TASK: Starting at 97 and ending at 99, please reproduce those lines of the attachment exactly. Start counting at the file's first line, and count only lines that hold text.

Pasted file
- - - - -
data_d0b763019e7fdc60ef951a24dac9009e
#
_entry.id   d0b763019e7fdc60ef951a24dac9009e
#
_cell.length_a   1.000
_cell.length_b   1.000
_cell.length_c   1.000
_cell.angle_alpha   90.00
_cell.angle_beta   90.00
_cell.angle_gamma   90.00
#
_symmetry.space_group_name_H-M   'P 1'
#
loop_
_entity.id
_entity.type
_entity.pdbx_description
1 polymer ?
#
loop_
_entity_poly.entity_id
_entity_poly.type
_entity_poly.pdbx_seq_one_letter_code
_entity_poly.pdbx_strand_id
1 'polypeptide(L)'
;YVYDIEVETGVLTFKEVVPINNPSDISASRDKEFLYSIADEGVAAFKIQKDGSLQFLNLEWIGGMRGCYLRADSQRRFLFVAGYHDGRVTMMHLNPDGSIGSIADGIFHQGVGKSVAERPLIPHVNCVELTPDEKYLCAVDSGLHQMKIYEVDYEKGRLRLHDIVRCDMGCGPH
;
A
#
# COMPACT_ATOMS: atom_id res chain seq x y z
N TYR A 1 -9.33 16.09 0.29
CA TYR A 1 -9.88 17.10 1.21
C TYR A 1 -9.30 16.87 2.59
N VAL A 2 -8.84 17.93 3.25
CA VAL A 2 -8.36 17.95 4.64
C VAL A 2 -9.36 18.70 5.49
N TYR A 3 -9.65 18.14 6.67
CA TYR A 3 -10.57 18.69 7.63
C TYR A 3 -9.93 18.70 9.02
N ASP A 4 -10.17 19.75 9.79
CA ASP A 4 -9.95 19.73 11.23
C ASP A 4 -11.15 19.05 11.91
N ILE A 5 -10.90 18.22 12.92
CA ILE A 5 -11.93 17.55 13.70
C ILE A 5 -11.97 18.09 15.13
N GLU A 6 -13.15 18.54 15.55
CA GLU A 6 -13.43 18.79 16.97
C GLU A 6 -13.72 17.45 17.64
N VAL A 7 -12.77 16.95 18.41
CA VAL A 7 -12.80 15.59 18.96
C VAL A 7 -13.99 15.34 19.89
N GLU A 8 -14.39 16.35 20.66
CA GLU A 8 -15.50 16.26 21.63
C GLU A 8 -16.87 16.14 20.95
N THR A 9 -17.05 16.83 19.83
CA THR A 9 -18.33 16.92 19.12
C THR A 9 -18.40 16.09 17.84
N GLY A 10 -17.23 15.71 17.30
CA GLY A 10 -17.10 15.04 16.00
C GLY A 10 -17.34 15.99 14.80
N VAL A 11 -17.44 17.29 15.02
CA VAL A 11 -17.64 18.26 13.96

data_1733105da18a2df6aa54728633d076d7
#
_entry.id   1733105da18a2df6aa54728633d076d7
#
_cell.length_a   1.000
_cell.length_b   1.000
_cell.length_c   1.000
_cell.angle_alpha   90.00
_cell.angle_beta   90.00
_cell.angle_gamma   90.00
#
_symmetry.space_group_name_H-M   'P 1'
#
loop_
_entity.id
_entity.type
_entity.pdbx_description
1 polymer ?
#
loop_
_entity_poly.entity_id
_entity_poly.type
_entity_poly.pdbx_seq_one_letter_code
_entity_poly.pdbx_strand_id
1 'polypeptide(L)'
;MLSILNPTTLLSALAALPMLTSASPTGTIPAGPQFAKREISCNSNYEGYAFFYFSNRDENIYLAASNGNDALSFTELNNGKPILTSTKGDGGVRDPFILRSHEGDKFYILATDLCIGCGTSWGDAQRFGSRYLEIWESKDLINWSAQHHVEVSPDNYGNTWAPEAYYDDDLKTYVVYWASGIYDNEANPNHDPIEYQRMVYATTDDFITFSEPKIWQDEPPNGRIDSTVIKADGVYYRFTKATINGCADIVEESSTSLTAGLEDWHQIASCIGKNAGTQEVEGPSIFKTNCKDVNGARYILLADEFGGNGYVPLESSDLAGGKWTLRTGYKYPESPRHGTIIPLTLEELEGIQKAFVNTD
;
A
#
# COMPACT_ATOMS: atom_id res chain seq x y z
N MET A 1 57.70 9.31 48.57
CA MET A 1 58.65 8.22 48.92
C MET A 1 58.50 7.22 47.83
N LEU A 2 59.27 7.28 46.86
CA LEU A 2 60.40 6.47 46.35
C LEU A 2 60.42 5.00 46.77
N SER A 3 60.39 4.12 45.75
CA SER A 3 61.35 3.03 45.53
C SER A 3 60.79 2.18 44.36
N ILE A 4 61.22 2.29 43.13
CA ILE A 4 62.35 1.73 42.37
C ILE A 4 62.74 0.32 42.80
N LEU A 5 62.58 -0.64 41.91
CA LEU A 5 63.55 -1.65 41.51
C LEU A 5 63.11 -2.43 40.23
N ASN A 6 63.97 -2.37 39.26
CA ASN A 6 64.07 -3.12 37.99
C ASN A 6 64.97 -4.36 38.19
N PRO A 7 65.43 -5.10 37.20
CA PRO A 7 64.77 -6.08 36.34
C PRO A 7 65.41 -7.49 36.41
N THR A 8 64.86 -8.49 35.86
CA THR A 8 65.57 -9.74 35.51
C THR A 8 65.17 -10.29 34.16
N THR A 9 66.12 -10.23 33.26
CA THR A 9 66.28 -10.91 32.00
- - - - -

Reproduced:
CA LEU A 2 60.40 6.47 46.35
C LEU A 2 60.42 5.00 46.77
N SER A 3 60.39 4.12 45.75